May 6, 2011
According to The Wall Street Journal, business schools are focusing more on "soft skills" to help students become successful business leaders.
"Hard skills", such as finance and accounting, have long been the staple curriculum for business students; however, more and more employers and recruiters have begun evaluating candidates' leadership skills to determine, for example, whether prospective hires can comfortably work one-on-one with peers or subordinates. As CNN Money reported, recent research from the Harvard Business Review showed that success in C-suite jobs--the highest level executive roles such as Chief Technology Officer and Chief Marketing Officer--depend more on leadership skills and an understanding of business fundamentals rather than technical skills and functional knowledge.
Furthermore, a study by DePaul University researchers showed that managing workers and decision-making were most important to acting managers. Yet, among the 373 business schools that were surveyed, just 13 percent and 10 percent of required classes, respectively, covered those subject areas.
"Business schools are falling short where it matters most," said Erich Dierdorff, one of the study's researchers.
Professors and students say that part of the problem could be that soft skill courses are less respected than hard skill classes. Some also argue that these skills are difficult to teach in the classroom.
When it comes to interviewing MBA candidates, Deloitte LLP focuses almost exclusively on a candidate's soft skills. For example, candidates are placed into groups where they are to solve a business problem while interviewers watch how they interact with one another and deal with disagreements.
"Those are tough things for an MBA program to teach," said Kelly Marchese, a principal in Deloitte's strategy practice. "Some of it you just have to learn through experience."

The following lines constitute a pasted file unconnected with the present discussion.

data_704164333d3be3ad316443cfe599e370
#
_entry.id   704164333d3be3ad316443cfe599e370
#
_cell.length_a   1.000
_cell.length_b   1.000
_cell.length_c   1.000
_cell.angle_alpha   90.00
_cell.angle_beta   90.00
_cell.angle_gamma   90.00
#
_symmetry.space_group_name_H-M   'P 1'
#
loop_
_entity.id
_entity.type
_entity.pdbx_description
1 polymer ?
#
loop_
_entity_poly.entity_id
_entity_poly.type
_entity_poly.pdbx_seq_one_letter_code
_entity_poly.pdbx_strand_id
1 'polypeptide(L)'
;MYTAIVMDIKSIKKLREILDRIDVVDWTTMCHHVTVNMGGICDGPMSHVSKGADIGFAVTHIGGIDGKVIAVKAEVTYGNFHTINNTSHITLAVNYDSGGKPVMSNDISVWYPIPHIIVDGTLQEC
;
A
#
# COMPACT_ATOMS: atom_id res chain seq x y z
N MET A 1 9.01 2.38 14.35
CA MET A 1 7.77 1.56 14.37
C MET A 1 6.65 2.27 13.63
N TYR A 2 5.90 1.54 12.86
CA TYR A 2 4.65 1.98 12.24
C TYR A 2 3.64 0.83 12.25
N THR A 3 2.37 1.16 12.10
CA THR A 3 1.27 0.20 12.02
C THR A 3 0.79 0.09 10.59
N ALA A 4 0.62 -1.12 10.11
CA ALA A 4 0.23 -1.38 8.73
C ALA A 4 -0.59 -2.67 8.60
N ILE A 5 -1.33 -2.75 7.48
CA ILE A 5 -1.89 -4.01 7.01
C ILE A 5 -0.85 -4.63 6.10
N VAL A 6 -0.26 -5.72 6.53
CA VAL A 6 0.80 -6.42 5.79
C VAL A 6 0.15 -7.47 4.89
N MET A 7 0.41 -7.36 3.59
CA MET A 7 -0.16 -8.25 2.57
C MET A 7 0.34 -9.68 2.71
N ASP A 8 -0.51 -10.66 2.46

According to Bloomberg Businessweek, a Carnegie Foundation for the Advancement of Teaching study found that most undergraduate business programs do not help students connect their liberal arts education with their analytical business education. As a result students tend to focus more on the business side.
Many business schools, however, are trying to break the habit. At Columbia Business School, for instance, soft skill classes are coordinated by the Program on Social Intelligence and offers classes that teach students teamwork and "self-awareness". Haas School of Business at the University of California Berkeley has a class that teaches students how to control their type-A personalities. Stanford University has offered a "Touchy Feely" class for more than 40 years where students work in small groups to learn how to give and receive constructive feedback as well as control emotional responses to conflict.
Most students see the benefits of such classes. Former Touchy Feely student Arnulfo Ventura, who received his MBA from Stanford in 2008, said the soft skills he learned in business school played a key role in the successful launch of his own company.
"The real reason why I chose Stanford over other schools was the leadership aspect of it," said Ventura. "The analytical side, you can get anywhere."
Compiled by CityTownInfo.com Staff
"On the Lesson Plan: Feelings," online.wsj.com, May 5, 2011, Melissa Korn and Joe Light
"Put some punch into your career," CNNMoney.com, May 3, 2011, Elaine Pofeldt
"Wanted: A New Kind of College Business Program," businessweek.com, April 11, 2011, William M. Sullivan